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Handling table and column renames

How to manage table and column renames with online DDL and no downtime

Overview

In SQL, it is possible to RENAME either a column or a table using ALTER. This keeps the data and type of the column or entire table the same and changes only the name.

Table and column renames are not supported on PlanetScale, this document describes how to accomplish a rename using Deploy Requests.

How to rename a column on PlanetScale

Sometimes it's needed to rename a column or table after you have created a production database. Production applications typically follow these rename steps.

  1. Create a new column with the new name.
  2. Update the application to write to both columns with new data.
  3. Backfill all the data in the new column for rows that are still missing that information.
  4. Optionally add constraints like NOT NULL once all the data is backfilled.
  5. Update the application to only use the new column and remove any references to the old column name.
  6. Drop the old column.

This means at least two deploy requests are needed (potentially more if you want to enforce NOT NULL without a DEFAULT), where you first add the newly named column and then drop the old one.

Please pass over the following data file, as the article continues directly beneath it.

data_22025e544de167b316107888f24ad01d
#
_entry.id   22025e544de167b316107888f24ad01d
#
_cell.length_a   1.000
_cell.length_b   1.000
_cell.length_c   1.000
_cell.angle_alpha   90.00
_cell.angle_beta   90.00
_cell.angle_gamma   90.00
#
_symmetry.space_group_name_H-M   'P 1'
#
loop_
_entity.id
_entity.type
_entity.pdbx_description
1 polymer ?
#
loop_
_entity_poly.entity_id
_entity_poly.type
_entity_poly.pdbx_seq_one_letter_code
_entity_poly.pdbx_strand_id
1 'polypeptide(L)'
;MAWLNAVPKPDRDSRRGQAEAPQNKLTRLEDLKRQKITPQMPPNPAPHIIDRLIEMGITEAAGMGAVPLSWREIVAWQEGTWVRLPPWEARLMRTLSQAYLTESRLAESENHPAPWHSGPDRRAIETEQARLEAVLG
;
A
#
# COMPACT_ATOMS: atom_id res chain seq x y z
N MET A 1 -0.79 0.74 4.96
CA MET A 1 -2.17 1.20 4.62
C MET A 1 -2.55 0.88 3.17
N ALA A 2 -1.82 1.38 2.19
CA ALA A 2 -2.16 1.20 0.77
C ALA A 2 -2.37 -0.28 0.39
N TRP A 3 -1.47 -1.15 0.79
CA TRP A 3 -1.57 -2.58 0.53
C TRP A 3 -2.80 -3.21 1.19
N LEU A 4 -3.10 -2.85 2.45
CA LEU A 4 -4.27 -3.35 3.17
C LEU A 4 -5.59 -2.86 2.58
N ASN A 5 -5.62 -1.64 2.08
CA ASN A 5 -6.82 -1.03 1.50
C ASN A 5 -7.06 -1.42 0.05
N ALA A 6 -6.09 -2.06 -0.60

Why not support renames?

There are two reasons why renames are not supported. The first reason is that PlanetScale uses a declarative model for determining the changes between schemas. This means that there is no way to know for sure if something is a rename or if it was an add and drop column. The second reason is that safely performing a rename requires downtime for your application.

Declarative model for schema migrations

PlanetScale uses a declarative model to determine schema changes. This means that we look at the end state of two branches and compare them to find the difference. When you rename a column, there is no way to know whether there was a rename or if a column was added and dropped in a development branch.

It would be possible to apply heuristics to determine if something looks like a rename, but this is not 100% guaranteed to be correct. For example, if a column is renamed and a second column is dropped adjacent to the one that was renamed, it is impossible to determine which column to rename with certainty.

Because of this, we only detect simple cases that look like a rename and alert the user on that in a deploy request. While it would be possible to generate a RENAME in such a case, we don't know if that is correct, and do not want to execute any schema changes that are not requested.

Downtime with renames

When using a RENAME, downtime for your application can only be avoided with significant and complex logic on the application side. While the application is running, suddenly a column disappears and another one appears that contains the same data. This means that the application both needs to be able to handle the state when this happens and know that the data is the same.

Usually the only way to handle a column rename is to simultaneously deploy the application, but that is very difficult as it races with the database changes and is not perfectly atomic and synchronized with the schema change.

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Last updated on June 16, 2022
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